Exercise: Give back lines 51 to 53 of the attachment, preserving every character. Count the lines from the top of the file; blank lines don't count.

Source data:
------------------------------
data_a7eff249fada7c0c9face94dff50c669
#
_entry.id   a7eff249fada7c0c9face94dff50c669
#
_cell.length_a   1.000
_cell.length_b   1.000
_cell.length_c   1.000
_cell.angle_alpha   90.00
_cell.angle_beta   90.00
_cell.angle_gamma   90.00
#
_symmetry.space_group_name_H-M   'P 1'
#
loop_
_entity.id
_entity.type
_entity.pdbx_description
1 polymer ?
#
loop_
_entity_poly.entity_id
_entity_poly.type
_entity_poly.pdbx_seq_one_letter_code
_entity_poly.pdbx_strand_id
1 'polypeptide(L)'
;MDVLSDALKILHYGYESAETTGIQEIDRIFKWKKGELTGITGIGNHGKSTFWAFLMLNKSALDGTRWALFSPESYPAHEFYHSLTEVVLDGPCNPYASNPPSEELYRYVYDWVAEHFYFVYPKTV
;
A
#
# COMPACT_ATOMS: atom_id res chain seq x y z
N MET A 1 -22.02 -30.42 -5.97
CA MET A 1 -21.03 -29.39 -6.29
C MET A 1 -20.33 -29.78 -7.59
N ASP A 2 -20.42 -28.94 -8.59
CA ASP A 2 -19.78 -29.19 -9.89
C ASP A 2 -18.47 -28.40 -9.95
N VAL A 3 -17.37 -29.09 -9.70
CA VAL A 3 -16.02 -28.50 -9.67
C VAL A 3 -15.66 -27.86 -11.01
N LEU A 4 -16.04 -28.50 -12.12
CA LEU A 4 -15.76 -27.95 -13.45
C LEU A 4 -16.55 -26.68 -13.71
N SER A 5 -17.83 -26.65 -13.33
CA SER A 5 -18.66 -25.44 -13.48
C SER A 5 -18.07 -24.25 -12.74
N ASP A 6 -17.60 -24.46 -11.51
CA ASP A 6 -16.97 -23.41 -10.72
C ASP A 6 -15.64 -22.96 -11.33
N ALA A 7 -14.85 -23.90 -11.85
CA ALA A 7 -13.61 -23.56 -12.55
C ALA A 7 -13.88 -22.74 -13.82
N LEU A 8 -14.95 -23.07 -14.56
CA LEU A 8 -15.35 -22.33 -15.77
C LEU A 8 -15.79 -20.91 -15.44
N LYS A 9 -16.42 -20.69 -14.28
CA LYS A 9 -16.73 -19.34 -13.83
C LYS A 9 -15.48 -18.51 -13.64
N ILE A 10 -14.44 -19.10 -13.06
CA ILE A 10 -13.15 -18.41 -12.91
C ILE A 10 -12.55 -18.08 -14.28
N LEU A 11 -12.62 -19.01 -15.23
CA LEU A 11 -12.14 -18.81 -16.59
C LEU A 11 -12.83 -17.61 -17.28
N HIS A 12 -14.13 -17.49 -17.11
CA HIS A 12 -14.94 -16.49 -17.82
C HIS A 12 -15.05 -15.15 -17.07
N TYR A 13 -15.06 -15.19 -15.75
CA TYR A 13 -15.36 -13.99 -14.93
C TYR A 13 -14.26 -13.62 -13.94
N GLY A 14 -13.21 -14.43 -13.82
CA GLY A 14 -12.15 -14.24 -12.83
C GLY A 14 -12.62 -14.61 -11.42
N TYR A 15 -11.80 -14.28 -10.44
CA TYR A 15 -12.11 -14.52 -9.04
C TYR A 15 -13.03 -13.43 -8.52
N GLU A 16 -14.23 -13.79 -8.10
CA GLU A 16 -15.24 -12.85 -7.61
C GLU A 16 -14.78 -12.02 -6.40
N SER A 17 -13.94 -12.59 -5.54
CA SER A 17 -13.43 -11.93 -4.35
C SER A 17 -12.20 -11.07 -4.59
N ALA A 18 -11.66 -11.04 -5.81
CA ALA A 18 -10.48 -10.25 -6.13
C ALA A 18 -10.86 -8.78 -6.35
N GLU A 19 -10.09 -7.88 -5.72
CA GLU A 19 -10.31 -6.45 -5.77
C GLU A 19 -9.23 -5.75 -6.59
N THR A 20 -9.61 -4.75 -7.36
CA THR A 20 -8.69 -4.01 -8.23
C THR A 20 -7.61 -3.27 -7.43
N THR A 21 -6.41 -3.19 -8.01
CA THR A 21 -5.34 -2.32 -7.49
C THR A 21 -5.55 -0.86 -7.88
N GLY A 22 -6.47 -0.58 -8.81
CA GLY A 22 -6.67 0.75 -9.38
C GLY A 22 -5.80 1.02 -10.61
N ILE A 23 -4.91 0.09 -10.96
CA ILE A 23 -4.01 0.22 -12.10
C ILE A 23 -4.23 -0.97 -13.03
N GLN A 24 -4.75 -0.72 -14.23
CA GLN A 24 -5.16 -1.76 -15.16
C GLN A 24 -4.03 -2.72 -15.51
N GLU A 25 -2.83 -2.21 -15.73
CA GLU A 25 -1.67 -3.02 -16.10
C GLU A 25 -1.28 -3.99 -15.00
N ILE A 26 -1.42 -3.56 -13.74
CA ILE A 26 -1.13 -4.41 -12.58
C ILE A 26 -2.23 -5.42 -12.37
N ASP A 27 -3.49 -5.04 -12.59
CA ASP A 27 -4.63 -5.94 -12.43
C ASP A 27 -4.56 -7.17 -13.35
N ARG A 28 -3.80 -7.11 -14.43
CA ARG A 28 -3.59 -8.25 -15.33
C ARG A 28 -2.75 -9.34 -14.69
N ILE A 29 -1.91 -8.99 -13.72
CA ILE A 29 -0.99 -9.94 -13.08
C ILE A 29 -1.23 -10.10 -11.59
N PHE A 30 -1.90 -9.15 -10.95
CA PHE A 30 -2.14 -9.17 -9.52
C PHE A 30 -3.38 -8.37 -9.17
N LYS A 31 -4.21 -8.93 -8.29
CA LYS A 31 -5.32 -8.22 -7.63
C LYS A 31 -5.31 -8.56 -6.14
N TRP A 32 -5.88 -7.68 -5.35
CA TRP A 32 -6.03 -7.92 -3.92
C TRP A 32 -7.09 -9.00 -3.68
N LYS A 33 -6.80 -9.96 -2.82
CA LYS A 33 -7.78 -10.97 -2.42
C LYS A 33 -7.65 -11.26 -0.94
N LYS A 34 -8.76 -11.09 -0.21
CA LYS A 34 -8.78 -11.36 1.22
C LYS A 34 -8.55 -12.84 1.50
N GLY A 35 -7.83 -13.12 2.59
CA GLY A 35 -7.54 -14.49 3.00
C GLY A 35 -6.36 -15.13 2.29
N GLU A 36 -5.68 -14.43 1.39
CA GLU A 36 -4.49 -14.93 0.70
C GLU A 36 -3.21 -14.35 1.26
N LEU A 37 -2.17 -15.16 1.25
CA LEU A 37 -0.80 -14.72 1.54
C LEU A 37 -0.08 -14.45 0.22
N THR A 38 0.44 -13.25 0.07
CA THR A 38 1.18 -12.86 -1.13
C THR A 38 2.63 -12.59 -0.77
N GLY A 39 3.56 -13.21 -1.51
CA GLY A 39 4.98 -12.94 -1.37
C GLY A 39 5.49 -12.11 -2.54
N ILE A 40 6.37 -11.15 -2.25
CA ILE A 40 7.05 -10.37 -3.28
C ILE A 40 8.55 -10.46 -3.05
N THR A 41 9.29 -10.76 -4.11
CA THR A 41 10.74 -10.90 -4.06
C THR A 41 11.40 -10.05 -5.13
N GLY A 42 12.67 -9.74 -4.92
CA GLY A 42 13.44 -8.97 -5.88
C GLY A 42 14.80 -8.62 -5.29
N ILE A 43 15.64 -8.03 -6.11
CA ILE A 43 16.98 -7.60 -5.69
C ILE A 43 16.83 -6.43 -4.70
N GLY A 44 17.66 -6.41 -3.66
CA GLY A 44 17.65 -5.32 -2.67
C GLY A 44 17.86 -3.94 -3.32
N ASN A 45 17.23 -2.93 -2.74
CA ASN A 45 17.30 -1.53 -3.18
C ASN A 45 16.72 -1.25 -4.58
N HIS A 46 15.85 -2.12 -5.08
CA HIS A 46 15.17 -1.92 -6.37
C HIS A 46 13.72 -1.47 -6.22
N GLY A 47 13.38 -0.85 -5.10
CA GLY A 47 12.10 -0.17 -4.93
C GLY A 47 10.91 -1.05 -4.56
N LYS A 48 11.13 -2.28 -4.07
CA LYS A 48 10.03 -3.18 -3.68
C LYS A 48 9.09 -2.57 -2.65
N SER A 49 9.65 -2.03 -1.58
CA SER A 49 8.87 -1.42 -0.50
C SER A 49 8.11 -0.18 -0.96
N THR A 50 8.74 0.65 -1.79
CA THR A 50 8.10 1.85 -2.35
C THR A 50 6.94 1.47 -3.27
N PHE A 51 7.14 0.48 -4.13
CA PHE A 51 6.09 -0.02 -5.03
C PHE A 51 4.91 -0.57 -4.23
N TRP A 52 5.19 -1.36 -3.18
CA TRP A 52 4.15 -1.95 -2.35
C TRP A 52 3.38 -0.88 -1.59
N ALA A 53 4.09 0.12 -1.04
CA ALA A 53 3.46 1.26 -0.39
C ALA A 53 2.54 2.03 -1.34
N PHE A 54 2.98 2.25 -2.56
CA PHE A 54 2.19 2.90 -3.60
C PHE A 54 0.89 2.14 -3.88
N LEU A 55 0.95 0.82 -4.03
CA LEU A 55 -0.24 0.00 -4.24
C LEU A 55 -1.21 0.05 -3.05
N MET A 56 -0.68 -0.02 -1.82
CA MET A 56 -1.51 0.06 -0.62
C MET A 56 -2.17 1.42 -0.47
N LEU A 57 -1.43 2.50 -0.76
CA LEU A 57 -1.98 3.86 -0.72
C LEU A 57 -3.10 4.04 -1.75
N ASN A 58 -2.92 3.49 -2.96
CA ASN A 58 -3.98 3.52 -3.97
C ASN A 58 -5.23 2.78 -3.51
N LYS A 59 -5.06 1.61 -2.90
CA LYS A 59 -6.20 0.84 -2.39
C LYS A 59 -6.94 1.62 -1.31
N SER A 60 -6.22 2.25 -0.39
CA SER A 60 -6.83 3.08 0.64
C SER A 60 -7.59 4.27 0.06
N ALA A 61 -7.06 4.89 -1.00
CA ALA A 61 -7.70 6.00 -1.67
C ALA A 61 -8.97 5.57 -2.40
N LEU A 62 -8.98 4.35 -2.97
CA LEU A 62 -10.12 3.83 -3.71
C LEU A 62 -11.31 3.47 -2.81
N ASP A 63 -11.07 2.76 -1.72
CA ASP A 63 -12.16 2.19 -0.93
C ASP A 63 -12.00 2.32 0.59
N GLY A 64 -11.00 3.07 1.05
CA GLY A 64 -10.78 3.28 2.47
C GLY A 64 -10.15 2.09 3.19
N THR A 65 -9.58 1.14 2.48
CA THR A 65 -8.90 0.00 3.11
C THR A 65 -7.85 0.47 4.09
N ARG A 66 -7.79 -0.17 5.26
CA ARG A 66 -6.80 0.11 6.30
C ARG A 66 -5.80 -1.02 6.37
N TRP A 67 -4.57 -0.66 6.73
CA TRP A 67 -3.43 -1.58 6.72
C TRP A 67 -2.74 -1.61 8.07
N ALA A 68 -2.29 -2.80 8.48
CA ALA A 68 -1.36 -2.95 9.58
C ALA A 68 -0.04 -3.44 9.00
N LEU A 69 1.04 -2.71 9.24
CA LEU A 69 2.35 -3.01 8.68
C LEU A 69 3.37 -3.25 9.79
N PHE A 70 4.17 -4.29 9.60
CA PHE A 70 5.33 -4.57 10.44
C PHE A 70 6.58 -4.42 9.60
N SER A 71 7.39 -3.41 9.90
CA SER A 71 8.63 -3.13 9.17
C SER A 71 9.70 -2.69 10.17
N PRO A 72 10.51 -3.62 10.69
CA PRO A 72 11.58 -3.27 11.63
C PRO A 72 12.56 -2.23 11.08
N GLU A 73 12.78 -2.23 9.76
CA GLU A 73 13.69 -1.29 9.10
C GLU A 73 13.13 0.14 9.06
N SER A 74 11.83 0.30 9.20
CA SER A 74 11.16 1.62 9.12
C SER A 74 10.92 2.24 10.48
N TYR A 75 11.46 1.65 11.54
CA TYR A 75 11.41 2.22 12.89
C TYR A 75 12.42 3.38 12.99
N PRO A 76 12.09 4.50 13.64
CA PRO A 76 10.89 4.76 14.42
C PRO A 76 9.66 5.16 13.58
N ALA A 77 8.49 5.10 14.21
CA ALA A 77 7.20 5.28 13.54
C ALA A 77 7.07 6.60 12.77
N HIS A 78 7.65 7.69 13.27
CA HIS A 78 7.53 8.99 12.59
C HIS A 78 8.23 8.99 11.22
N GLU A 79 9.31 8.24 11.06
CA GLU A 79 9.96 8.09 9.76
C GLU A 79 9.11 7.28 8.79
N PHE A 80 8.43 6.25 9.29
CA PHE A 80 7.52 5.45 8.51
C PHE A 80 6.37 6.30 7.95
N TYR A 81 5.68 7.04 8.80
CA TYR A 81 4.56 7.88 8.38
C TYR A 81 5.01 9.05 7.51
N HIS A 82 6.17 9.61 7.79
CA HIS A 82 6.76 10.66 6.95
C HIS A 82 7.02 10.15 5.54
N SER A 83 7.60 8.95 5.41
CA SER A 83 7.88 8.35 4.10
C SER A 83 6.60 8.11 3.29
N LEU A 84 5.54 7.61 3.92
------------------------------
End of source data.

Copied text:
C ALA A 7 -13.88 -22.74 -13.82
N LEU A 8 -14.95 -23.07 -14.56
CA LEU A 8 -15.35 -22.33 -15.77